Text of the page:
Applications in other species

Most of the studies and protocols published for generating organoids were performed using mouse and human models; thus, proportionally, the data available for other species, in particular species of agronomic interest, are scarce [40]. To highlight the interest of developing the hepatic organoid model in these species, it is also necessary to identify the similarities and the differences and therefore to compare the hepatic metabolisms between the different species, including humans. If the metabolic pathways are generally very close, the nutritional lever is also used in domestic animals, in particular to control carbohydrate metabolism and lipidogenesis which does not take place exclusively in the liver for mammals with fat deposits in peripheral tissues [41, 42].

Although the pig is often considered a possible alternative as an organ donor in xeno-transplantation approaches, few studies have been published on the formation of porcine hepatic organoids/spheroids [43], with rare exceptions, such as the bioartificial liver model that was developed for studying acute liver failure (ALF) that could be caused by various toxic compounds, chemicals or viruses that may induce a massive necrosis of parenchyma, responsible of ALF [44]. Conversely, the pig was also used as a test of the functionality of human liver organoids in this same ALF model [45]. However, there seems to be little use of this model in toxicological or nutritional approaches.

Another example is the production of hepatic organoids from tissue biopsies in cats, to propose a model for studying NASH [46]. As previously mentioned, modeling this disease is still a challenge [36] and even if numerous rodent models are developed as well as in vivo assays on minipigs, few in vitro assays with organoids of mammalian domestic animals were presently reported [42, 47, 48].

Various studies have also been carried out in the fish model, in particular for the generation of hepatic trout organoids in toxicological screening approaches [49,50,51].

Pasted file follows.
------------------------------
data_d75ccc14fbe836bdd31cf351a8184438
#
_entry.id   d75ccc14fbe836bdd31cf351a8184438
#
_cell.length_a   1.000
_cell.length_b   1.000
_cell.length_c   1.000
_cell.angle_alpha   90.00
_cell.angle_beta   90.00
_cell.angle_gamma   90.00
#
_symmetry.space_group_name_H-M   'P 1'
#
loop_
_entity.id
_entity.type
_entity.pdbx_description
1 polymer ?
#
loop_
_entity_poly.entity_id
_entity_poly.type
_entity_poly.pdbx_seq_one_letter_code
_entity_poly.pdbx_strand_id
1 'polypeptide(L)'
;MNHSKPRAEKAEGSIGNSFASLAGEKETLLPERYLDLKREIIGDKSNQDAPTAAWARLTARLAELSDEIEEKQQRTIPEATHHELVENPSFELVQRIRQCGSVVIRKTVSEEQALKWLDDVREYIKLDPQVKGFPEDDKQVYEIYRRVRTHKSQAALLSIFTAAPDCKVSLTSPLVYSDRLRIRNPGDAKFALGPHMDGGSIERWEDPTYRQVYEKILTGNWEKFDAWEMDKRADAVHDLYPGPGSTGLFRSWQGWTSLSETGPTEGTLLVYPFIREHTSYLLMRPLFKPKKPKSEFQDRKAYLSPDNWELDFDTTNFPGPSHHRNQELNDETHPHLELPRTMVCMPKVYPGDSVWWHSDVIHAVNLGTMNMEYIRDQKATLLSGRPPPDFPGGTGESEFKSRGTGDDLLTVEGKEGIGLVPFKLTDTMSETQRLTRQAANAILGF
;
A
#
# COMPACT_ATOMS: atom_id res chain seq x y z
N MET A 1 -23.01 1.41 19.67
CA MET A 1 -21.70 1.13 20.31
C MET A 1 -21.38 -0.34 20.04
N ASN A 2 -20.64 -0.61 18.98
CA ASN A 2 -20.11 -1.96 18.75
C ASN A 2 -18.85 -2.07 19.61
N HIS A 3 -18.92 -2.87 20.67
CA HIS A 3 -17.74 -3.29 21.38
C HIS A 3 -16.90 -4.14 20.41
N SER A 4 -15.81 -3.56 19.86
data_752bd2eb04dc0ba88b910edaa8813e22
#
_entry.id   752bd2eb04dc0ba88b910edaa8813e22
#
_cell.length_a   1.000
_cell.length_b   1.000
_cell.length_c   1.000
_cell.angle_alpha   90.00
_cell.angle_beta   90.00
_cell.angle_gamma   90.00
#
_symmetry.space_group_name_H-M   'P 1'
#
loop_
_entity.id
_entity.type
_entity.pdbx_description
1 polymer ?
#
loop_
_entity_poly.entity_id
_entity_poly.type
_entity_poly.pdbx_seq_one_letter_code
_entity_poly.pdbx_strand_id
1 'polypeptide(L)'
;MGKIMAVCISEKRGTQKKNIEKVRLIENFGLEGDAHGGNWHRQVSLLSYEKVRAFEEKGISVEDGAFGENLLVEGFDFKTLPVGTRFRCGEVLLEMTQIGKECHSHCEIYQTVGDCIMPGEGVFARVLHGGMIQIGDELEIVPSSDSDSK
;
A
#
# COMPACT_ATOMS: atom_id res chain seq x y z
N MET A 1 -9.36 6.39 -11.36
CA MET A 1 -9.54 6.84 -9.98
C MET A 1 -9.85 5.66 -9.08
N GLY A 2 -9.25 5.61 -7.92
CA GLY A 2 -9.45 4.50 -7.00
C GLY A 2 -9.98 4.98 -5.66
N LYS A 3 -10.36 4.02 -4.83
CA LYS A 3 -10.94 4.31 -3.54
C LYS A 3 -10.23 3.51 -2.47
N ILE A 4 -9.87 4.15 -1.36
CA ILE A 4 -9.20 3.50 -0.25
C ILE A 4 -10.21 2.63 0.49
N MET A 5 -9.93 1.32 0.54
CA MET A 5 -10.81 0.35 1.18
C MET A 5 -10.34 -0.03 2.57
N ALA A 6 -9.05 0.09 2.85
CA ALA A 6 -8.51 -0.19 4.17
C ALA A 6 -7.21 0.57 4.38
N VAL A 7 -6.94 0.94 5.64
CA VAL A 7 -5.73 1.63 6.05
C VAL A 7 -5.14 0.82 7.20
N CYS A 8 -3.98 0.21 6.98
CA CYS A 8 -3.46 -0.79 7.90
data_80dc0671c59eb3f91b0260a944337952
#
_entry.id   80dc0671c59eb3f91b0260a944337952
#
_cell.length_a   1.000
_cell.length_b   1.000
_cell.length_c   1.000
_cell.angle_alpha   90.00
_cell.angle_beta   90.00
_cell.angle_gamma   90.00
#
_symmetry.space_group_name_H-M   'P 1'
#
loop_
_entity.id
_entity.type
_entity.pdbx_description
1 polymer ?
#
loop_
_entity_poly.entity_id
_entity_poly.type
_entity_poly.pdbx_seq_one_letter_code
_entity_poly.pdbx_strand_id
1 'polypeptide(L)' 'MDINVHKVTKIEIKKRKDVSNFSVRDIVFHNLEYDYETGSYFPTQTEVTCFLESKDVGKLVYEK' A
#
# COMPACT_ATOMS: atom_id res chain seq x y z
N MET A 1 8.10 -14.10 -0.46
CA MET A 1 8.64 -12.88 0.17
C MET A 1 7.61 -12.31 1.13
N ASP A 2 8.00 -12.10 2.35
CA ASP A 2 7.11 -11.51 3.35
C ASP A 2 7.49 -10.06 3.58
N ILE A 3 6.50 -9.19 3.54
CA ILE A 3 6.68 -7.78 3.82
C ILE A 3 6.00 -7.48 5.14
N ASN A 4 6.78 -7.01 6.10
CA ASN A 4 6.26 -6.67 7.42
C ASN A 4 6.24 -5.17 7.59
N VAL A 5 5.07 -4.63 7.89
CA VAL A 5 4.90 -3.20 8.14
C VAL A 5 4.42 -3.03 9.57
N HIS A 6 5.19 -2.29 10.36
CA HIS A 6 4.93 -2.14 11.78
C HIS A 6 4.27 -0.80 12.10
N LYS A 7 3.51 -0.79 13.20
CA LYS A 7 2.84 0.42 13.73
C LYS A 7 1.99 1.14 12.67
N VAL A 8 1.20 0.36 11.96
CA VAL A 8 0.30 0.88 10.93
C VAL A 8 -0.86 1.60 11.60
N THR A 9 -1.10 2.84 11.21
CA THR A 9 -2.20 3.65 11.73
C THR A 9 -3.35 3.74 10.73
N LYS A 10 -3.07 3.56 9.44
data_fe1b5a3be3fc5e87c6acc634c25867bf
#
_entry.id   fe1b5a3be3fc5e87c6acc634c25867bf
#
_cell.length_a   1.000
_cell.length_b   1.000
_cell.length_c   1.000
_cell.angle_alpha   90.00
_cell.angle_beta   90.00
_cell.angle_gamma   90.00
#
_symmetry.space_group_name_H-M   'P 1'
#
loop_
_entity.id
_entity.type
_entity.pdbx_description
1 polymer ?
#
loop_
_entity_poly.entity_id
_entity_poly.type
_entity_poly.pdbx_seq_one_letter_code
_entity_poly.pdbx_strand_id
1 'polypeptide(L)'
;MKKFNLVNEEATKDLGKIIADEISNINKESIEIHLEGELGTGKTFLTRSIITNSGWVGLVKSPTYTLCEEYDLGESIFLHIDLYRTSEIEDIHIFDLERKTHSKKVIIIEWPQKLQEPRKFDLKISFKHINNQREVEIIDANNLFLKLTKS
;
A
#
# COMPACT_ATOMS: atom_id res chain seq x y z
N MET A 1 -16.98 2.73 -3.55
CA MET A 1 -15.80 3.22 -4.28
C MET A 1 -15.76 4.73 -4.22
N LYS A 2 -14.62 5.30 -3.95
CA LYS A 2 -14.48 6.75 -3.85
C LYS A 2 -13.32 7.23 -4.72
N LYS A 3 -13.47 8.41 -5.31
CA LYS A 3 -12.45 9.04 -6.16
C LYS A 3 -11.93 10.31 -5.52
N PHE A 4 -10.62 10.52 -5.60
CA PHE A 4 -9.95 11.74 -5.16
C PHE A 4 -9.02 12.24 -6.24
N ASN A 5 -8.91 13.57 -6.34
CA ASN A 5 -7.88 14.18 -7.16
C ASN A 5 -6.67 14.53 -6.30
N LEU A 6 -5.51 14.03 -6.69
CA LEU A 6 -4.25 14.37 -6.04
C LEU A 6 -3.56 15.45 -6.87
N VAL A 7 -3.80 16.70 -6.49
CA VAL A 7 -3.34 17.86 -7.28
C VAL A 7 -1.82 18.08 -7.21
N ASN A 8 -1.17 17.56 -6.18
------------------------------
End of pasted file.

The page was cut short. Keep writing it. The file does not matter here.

All the current organoids obtained from species other than murine and human have been derived from tissue precursors, with PSCs and induced pluripotent stem cells (iPSCs) being neither described nor available in these species with the same properties as those observed in murine and human models. Recent advances in deriving PSCs in those species are summarized in the introductive chapter of this series, entitled “Organoids in domestic animals: with which stem cells?”. Therefore, despite those progresses, this obstacle of getting robust PSCs limits the development of original protocols in these species.

In avian species, the importance of lipid metabolism in the body composition, nutritional egg quality, and adaptation of birds to environmental changes such as feed composition changes [51,52,53], or during steatosis processes, render the liver an important tissue to be studied, as it is the major organ in lipid synthesis in contrast to mammals [41, 42]. As an example and as stated by Surugihalli et al., “the chicken liver is subjected to intense lipid burden from high rates of yolk-lipid oxidation and also from the accumulation of the yolk-derived and newly synthesized lipids from carbohydrates”. High rates of hepatic lipid oxidation and lipogenesis are also central features of non-alcoholic fatty liver disease (NAFLD) in both rodents and humans, but is associated with impaired insulin signaling, dysfunctional mitochondrial energetics and oxidative stress” [54]. Numerous studies have investigated the molecular basis of the avian hepatic metabolism by deciphering mainly the hepatic lipid metabolism and the associated genes [55,56,57]. In this context, organoids in avian species would be of great interest for studying the regulatory mechanisms of lipid metabolism. Furthermore, chicken has diverged from mammals more than 300 M years ago and is widely used to evaluate the level of gene conservation between species during evolution, with this conservation being a sign of a major biological role. Examples of lncRNA have been also reported for liver and adipose tissue as well [58].